Here’s What to Do Instead of Striving

Susan Narjala   |   October 16, 2023 

As I walk past my kitchen, it calls my name. The “it” is an inconspicuous plastic container which, frustratingly enough, seems to know me pretty well. As I draw closer, it discerns that my knees get weaker and my self-control grows punier.

The box in question generously holds multiple pieces of candy that looked lost when their original bags were depleting. It is the final resting place for my sweet stash before it is consumed by yours truly. Here, dark chocolate peanut butter cups hang out with raspberry-filled Lindt truffles and salted caramels politely make room for coffee liqueur candies. The smorgasbord of sugary treats is intoxicating. But also infuriating. Because I can’t seem to say no to it.

My “stay away from processed sugar” goals from the morning seem to melt faster than ice cream on a sweltering summer afternoon.

I give in. One small piece. Okay, maybe two. Or three.

Tomorrow will be a better day, I promise myself. And quietly pray, “God, give me self-control.”

When it comes to the Fruit of the Spirit, the one attribute I most struggle with is self-discipline, especially when it comes to my seemingly insatiable sweet tooth.

If you need a quick refresher on the other fruit, here’s what Paul says in Galatians 5: The fruit of the Spirit is love, joy, peace, forbearance, kindness, goodness, faithfulness, gentleness and self-control.

While I can't say I produce a bountiful harvest of the other fruit, self-control is a significant struggle for me. Indiscipline often rears its head with the mocking refrain, “Gotcha again!”

But as I meditate on Scripture and look at creation, here’s what God laid on my heart: Trees don’t try.

Yup. That’s my “profound” somewhat-theological statement for today: Trees don’t try.

Trees don’t post their goals on Insta saying, “For the rest of the year, my goal is to produce 10 fruit a week.”

Trees don’t strive to win the “Most Fruitful of the Season” award. Trees don't stress about their productivity.

You know what they do instead?

They let themselves be nourished by the sunlight and the soil. They sink their roots deep into the ground to drink in the water. They yield to the gardener as they are pruned. They produce flowers which are then pollinated.

And then they bear fruit.

So what does this have to do with my sugar shenanigans?

Could it be that the fruit of self-discipline is cultivated less by striving in my own strength and more by yielding to God’s power?

I’m not saying that we simply cross our fingers and hope that we bear fruit. Fruit-bearing doesn’t just “happen”—it involves intentionality. But we are not called to be intentional about striving.

Of course, God has given us the wisdom to take practical steps. Goal-setting is good and important. In my particular case, I could create an environment conducive to self-discipline by simply not buying so much candy. But striving implies a dependence on self which manifests in stress—which results in more striving. And the cycle continues.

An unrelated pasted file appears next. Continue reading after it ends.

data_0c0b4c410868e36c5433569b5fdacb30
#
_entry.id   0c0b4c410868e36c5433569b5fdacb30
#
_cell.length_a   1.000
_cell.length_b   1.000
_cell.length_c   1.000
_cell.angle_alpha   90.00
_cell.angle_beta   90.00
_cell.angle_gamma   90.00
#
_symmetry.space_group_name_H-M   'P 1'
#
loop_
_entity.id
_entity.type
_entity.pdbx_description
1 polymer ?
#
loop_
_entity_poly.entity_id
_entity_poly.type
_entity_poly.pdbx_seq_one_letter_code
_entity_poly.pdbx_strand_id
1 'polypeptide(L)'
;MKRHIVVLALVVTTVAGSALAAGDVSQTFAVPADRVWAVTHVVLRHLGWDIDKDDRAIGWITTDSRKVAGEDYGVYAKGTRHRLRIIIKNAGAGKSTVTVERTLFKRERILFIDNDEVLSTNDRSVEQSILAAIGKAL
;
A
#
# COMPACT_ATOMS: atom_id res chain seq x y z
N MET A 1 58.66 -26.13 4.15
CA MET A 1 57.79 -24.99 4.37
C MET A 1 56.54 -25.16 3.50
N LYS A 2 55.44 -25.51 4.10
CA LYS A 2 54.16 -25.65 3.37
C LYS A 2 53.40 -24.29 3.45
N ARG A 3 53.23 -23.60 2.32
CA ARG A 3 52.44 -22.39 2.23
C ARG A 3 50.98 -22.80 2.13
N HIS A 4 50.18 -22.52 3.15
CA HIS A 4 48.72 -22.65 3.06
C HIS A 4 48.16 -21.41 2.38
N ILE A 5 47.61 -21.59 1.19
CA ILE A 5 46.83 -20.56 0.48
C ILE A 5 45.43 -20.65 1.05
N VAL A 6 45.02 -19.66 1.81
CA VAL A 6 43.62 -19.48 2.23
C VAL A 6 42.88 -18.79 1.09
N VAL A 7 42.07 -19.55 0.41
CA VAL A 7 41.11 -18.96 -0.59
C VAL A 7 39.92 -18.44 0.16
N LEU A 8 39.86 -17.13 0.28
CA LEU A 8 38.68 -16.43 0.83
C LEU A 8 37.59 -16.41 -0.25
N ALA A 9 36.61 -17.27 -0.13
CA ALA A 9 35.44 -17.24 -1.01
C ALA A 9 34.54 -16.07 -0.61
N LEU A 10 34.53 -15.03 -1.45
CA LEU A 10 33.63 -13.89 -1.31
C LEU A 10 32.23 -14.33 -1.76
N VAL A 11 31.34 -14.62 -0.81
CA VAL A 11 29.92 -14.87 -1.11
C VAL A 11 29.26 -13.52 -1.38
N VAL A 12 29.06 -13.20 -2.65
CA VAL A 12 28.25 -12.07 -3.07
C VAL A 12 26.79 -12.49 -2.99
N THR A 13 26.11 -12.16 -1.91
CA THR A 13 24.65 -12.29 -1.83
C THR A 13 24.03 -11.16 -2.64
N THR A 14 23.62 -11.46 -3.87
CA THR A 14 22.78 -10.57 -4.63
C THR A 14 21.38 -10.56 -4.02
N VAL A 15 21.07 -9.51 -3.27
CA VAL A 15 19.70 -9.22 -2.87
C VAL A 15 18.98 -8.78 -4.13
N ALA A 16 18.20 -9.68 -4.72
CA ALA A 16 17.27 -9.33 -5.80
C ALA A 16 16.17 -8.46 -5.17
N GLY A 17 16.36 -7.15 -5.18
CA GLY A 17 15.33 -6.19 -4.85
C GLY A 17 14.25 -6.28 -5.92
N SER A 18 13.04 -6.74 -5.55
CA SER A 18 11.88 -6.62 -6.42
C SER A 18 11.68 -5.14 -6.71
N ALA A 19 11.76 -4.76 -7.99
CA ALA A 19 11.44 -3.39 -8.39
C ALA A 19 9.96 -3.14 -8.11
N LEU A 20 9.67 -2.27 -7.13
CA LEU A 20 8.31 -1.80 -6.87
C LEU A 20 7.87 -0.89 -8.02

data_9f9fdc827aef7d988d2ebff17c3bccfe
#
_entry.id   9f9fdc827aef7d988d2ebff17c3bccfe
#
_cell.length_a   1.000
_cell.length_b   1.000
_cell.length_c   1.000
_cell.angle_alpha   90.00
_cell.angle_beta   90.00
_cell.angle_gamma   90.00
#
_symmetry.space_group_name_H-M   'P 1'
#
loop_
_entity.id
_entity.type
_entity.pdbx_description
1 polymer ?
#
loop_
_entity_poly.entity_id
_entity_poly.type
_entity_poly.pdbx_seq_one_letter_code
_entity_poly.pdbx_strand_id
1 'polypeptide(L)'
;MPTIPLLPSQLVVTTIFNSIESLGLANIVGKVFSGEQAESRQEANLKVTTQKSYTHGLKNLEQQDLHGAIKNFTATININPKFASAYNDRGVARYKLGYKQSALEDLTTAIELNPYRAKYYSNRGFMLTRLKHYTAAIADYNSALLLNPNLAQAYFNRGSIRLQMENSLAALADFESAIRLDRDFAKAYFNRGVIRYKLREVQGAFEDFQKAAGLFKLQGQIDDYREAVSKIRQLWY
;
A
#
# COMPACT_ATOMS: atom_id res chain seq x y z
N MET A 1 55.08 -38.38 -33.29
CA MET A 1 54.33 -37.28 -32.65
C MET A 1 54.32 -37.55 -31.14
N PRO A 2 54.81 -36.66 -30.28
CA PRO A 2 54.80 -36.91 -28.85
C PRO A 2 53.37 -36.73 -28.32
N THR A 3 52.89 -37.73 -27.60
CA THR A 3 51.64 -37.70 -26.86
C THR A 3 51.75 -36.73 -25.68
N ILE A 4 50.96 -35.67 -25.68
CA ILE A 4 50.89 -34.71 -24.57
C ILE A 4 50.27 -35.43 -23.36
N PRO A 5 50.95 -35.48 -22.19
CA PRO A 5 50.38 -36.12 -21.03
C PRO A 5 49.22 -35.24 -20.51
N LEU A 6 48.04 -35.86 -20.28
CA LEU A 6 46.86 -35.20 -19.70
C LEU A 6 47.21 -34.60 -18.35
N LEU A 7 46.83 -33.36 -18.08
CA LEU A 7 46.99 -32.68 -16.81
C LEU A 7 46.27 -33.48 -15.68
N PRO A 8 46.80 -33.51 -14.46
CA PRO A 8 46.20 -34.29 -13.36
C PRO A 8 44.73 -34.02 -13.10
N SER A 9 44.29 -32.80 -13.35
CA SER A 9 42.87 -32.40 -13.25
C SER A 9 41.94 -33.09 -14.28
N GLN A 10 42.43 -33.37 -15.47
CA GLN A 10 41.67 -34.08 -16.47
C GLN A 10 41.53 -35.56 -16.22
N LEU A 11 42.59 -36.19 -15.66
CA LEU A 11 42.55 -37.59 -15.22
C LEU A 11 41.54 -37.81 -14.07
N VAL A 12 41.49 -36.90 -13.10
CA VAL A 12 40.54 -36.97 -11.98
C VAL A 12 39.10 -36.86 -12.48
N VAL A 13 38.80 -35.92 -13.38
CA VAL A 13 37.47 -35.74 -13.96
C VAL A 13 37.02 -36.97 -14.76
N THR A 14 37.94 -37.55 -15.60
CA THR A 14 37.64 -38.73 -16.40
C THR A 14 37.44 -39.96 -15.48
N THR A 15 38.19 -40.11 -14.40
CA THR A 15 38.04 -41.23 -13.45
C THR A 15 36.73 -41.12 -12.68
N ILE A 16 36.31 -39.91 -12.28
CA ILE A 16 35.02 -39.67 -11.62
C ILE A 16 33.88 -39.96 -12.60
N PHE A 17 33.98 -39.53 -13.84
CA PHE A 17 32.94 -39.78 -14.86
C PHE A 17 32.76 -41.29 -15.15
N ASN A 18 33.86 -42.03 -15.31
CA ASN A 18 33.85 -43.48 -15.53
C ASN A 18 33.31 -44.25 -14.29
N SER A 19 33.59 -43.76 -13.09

Instead of striving, we are called to be intentional about keeping in step with the Holy Spirit (Galatians 5: 25).  The phrase “keep in step” is reminiscent of a dance. The Holy Spirit sets the rhythm and the pace, and we are to follow His lead.

He leads us into a life where our desires and thoughts are oriented toward God. He leads us into a newness of life where we long to please God rather than ourselves. He leads us into a closer relationship with God where we discover that He is always enough.

On my own, I may not be self-disciplined. But God's power within me rescues me from slavery to sin (even something seemingly inconsequential as needing a sugar "fix") and gives me the freedom to walk in self-control

Friend, I don’t know if I have completely crushed my candy cravings. And I don't know which fruit of the Spirit you may be yearning for. But like trees that bear good fruit, we don’t need to strive. Instead, we yield to the power of the Spirit, we depend on His light to grow, and we allow Him to lead us into a life of fullness and fruitfulness.


Photo by lucas Favre on Unsplash


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When she's not smuggling chocolate past her kids or drinking gallons of coffee, Susan Narjala can be found writing, baking and (thinking about) working out. She grew up in Chennai, lived in Portland, Oregon, for the last ten years and is now back in India with her family. She finds nuggets of humour in the everyday, and writes about it on on her blog,

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One comment on “Here’s What to Do Instead of Striving”

  1. Thank you, Susan, for this honest and beautiful post that serves as a reminder not to strive in my own strength, but to surrender to the power of the Spirit. Allow Him to lead us into a life of fullness and fruitfulness.

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